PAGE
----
"The short answer is that chemical compounds in the fruit are oxidized when the skin of the fruit--and hence the walls and membranes of the cells within the fruit--is ruptured, allowing oxygen in. These compounds react with oxygen, usually incorporating it into their molecular structure. Many of the resulting oxidized organic compounds have a brown color. Citric acid is very easily oxidized and can be used to scavenge oxygen to keep the fruit from turning brown. This is why, for instance, sliced apples will remain white for a much longer time if they are first dipped in lemon juice.
"A good reference for some of this is a book titled The Chemistry of Cooking, by A. Coenders (Parthenon Publishing Group, 1992; currently out of print but available in many libraries)."
Judy Harrold is chief home economist for Ball & Kerr Home Canning Products. She fills in a few technical details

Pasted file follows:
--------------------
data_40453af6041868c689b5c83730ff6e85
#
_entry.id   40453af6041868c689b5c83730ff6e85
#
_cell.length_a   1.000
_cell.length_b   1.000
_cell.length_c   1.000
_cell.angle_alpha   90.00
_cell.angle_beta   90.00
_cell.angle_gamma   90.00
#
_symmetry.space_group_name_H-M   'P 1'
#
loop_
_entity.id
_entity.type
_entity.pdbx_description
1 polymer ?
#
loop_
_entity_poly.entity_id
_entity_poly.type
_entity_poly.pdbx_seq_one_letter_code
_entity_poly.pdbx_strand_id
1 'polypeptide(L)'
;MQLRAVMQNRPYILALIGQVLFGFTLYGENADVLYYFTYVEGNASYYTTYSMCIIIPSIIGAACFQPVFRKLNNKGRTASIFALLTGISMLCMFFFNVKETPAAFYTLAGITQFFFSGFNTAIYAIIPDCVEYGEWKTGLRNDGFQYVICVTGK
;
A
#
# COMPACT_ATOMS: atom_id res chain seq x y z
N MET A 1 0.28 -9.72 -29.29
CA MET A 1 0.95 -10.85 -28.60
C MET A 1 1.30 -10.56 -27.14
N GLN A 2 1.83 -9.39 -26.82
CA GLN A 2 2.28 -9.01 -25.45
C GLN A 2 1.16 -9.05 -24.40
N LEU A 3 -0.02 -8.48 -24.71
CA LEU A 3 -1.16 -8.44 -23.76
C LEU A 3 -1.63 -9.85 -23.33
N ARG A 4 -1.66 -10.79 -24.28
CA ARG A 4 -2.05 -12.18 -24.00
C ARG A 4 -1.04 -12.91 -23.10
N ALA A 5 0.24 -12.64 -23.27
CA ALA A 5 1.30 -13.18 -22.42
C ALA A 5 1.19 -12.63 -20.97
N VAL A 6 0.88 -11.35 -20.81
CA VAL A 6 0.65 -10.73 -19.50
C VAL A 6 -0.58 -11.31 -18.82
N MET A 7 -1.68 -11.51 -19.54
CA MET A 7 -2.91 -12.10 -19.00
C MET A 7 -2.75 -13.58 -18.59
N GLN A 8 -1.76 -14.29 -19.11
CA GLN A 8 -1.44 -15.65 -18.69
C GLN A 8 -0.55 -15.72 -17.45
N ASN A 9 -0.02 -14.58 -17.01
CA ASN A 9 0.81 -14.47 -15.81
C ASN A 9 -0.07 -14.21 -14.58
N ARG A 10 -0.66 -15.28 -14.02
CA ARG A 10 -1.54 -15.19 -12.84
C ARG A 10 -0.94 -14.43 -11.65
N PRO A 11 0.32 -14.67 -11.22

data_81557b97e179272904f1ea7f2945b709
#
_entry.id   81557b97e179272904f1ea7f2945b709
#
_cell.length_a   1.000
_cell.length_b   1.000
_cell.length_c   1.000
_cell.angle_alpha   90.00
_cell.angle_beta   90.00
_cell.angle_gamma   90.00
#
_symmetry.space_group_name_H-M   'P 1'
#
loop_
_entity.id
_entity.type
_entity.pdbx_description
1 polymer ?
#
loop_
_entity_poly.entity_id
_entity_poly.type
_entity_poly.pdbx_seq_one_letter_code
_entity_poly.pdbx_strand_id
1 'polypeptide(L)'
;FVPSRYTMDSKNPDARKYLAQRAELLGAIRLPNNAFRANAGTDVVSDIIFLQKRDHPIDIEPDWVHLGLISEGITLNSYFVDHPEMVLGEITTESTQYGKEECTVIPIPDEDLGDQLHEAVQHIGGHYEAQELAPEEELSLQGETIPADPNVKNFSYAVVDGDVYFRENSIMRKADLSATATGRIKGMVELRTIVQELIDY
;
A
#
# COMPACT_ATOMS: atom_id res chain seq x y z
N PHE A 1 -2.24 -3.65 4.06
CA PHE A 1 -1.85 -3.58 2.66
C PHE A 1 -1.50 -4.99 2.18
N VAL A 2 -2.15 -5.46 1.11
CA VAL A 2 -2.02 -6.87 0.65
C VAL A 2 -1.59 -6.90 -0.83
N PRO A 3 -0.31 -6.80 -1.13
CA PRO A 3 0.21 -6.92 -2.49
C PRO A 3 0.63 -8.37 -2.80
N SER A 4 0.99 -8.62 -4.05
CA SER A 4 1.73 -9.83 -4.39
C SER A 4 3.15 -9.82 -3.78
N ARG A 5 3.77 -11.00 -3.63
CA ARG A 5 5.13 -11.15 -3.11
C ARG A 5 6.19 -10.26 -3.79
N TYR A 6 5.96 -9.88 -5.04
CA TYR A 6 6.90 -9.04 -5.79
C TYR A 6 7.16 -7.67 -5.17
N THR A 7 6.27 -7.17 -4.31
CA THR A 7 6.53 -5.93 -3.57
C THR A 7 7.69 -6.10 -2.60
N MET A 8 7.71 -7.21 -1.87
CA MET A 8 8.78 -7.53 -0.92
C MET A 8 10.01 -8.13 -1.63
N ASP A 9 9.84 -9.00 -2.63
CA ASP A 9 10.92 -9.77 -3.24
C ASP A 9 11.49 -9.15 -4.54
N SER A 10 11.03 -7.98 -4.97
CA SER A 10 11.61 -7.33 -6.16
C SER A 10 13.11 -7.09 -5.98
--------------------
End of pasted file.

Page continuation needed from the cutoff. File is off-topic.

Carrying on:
"Discoloration of fruit results when an enzyme called polyphenoloxidase oxidizes the phenolic compounds that are found in the tissue of fruits. The oxidation causes the phenolic compounds to condense into brown spots. While the tissue, or cell structure, remains intact, the enzyme and phenolic compounds are separated and so do not react with one another. It is the breaking down of the cell structure caused by the bruising that initiates the oxidation reaction and so triggers the onset of browning.
"For more information on this phenomenon, readers might want to look at the book On Food and Cooking: The Science and Lore of the Kitchen, by Harold McGee (Scribner, 1984). This is a very good reference."